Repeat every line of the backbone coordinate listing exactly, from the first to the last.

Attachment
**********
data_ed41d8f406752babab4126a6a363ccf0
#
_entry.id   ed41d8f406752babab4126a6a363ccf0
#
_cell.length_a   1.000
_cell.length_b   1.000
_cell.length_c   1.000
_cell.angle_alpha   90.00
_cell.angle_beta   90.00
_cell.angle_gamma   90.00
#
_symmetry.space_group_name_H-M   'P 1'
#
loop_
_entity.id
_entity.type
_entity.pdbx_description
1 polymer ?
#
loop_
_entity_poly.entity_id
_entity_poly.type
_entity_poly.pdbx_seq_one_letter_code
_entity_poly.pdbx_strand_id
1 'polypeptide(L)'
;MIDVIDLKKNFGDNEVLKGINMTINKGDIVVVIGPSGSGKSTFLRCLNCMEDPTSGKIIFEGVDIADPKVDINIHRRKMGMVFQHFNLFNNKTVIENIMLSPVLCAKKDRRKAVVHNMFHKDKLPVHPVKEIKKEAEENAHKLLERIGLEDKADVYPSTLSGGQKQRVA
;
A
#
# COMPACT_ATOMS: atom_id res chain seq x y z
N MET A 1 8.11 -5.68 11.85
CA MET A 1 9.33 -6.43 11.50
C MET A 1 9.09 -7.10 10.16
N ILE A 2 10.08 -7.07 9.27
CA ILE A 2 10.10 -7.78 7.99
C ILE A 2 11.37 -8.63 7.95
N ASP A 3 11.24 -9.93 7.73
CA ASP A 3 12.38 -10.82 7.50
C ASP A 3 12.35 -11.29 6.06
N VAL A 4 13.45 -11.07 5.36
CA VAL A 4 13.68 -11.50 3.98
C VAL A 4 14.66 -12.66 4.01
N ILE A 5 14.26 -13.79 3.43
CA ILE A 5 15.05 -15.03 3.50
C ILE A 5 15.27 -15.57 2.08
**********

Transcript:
data_ed41d8f406752babab4126a6a363ccf0
#
_entry.id   ed41d8f406752babab4126a6a363ccf0
#
_cell.length_a   1.000
_cell.length_b   1.000
_cell.length_c   1.000
_cell.angle_alpha   90.00
_cell.angle_beta   90.00
_cell.angle_gamma   90.00
#
_symmetry.space_group_name_H-M   'P 1'
#
loop_
_entity.id
_entity.type
_entity.pdbx_description
1 polymer ?
#
loop_
_entity_poly.entity_id
_entity_poly.type
_entity_poly.pdbx_seq_one_letter_code
_entity_poly.pdbx_strand_id
1 'polypeptide(L)'
;MIDVIDLKKNFGDNEVLKGINMTINKGDIVVVIGPSGSGKSTFLRCLNCMEDPTSGKIIFEGVDIADPKVDINIHRRKMGMVFQHFNLFNNKTVIENIMLSPVLCAKKDRRKAVVHNMFHKDKLPVHPVKEIKKEAEENAHKLLERIGLEDKADVYPSTLSGGQKQRVA
;
A
#
# COMPACT_ATOMS: atom_id res chain seq x y z
N MET A 1 8.11 -5.68 11.85
CA MET A 1 9.33 -6.43 11.50
C MET A 1 9.09 -7.10 10.16
N ILE A 2 10.08 -7.07 9.27
CA ILE A 2 10.10 -7.78 7.99
C ILE A 2 11.37 -8.63 7.95
N ASP A 3 11.24 -9.93 7.73
CA ASP A 3 12.38 -10.82 7.50
C ASP A 3 12.35 -11.29 6.06
N VAL A 4 13.45 -11.07 5.36
CA VAL A 4 13.68 -11.50 3.98
C VAL A 4 14.66 -12.66 4.01
N ILE A 5 14.26 -13.79 3.43
CA ILE A 5 15.05 -15.03 3.50
C ILE A 5 15.27 -15.57 2.08